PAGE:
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The Untold Truth Of Rocket League

Imagine if you took the sport of soccer, made the field smaller, and gave players the ability to blow each other up without penalty. Now imagine you gave those same players rockets that could propel them to the air. Now imagine you replaced those soccer players with cars.


That, ladies and gentlemen, is Rocket League in a nutshell.

Rocket League distills the 90 minutes you might spend playing an actual soccer match into 5 minutes, and ensures that every moment you're on the pitch is both fast and intense. The game is easy to pick up, extremely difficult to master, and loads of fun to watch even if you don't have a controller in your hand.

Seriously. Turn on a competitive Rocket League match sometime and you'll marvel at the skill on display.

Rocket League is a bona fide hit — so much so that you've likely heard of it, at least. But you may not have the skinny on how the game came to be, or how exactly it became so popular. And that's exactly what you'll learn below.


Here is the untold truth of Rocket League.

Rocket League is actually a sequel

Rocket League has all the looks of a smash hit from a brand-new studio that hit the jackpot on its very first title. And if you're not familiar with developer Psyonix, Rocket League could be the first game you've ever seen by them. But it's not their first. In fact, Rocket League isn't even the first rocket-powered race car soccer game by the team.


That honor belongs to Supersonic Acrobatic Rocket-Powered Battle Cars. That's right: Rocket League is actually a sequel.

When you compare the two games side by side, you'll instantly see the similarities between them. The ball, the cars, the movement, the boosts on the playing field — they're present in SARPBC, and they stuck around to become staples in Rocket League. But the later game from Psyonix is a tighter and far more refined experience, and that fact is apparent in the scores the two games received. Supersonic Acrobatic Rocket-Powered Battle Cars could only achieve a score of 67 from Metacritic. And the score for Rocket League? A far more impressive 86.

Rocket League got its initial boost by launching for free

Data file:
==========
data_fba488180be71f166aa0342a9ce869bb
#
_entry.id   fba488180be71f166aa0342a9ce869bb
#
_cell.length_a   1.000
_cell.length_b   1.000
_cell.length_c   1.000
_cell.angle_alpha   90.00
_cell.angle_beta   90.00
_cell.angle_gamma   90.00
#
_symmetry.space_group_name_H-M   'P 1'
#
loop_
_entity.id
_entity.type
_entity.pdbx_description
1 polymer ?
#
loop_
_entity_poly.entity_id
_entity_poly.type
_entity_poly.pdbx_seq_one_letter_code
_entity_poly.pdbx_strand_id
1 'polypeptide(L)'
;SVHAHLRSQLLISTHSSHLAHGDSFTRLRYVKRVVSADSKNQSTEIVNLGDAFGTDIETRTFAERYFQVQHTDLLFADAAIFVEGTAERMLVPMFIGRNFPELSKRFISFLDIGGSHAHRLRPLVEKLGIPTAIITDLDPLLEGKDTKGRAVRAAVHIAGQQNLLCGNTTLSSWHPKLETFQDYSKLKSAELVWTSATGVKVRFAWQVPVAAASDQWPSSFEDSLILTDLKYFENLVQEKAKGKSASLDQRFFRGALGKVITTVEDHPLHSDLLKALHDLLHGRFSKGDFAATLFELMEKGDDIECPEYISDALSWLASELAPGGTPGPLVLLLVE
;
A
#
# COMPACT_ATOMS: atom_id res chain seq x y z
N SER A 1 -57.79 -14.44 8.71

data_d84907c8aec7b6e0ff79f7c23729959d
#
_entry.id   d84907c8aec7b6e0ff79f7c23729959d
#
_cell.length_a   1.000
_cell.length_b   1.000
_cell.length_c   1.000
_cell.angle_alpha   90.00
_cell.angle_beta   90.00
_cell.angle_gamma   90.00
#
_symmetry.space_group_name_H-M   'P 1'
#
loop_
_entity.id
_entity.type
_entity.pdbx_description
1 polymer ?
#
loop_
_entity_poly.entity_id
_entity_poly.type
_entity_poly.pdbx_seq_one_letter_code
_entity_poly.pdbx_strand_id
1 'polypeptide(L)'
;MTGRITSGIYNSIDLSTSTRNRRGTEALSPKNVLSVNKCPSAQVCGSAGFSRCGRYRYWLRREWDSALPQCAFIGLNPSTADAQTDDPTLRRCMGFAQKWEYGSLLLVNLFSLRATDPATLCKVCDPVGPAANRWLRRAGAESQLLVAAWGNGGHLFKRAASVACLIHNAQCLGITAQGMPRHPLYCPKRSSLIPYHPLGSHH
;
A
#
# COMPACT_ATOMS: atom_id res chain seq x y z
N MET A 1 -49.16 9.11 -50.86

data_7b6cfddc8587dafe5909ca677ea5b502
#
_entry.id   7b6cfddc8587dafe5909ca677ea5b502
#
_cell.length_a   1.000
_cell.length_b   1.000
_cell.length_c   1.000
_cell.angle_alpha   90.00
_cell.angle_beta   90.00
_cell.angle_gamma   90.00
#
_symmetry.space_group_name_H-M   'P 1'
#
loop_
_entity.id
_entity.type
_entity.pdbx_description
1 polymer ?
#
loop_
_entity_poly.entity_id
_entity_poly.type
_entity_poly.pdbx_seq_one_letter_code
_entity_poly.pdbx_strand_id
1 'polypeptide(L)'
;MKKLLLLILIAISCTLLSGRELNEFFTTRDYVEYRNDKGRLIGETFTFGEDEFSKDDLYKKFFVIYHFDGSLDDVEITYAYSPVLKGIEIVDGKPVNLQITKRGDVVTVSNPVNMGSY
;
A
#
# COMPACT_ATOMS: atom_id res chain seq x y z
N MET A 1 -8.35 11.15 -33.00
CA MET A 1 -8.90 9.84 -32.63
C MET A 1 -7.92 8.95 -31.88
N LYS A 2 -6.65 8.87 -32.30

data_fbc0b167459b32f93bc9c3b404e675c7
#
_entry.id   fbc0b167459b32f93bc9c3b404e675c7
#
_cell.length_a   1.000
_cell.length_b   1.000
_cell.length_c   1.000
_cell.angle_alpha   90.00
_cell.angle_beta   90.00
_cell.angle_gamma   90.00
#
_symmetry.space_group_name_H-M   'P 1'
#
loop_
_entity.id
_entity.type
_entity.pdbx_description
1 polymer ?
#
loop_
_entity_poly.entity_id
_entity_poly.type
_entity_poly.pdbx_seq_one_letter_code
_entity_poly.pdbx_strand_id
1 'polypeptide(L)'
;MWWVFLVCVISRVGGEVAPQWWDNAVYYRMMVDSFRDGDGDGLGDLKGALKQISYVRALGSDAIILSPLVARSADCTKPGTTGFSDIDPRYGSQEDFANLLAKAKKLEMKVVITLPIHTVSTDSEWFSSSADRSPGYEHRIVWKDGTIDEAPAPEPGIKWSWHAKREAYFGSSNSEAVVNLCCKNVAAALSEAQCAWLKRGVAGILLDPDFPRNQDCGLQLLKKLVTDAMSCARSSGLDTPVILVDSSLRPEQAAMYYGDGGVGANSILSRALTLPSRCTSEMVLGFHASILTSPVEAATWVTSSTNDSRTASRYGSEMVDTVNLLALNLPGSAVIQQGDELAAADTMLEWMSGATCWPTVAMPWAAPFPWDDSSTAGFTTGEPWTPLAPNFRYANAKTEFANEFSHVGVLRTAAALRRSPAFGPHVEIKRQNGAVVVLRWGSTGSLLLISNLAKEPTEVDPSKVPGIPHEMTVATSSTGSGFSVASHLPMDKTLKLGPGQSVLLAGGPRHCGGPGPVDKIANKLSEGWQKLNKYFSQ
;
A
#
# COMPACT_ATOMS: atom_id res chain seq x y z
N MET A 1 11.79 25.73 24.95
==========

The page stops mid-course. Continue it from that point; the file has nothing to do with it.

Rocket League's predecessor, Supersonic Acrobatic Rocket-Powered Battle Cars, was downloaded around 2 million times by PlayStation 3 owners. That's a pretty decent figure for a digital title. But by the time Rocket League was ready to launch, there were no guarantees that the game would achieve success based on its ties to that past title — or that people would even remember SARPBC, for that matter.


So Psynoix worked with Sony to launch Rocket League as a free title on PlayStation Plus in July 2015. And the game instantly exploded.

"It's now what pretty much everyone's talking about," wrote Time shortly after the launch. "There's something about the game — some crazy mix of competition, trying to do the absurd under pressure and the possibility of the odd back-flipping explosion — that makes this game so much fun to play," added Polygon. And Vice fell in love with the game, too, devoting an article to tell its readers, "you should really be playing Rocket League."

In its first days, and for months afterward, Rocket League held the title of the "it" game. And the ball got rolling — no pun intended — thanks to its free month on PS Plus.


The game was made for just $1 million

Today's video games can be obscenely expensive to make. For example, the budget for Rockstar's Grand Theft Auto V was reportedly an astounding $265 million. The budget for CD Projekt Red's expansive RPG The Witcher 3$81 million. And there aren't hard figures for Nintendo's highly ambitious The Legend of Zelda: Breath of the Wild, but some back-of-the-envelope math suggests the game cost over $100 million to make.


Rocket League isn't anywhere close to being as big as any of those above-mentioned games. But exactly how little it cost to make it might shock you. Rocket League's budget was only $1 million.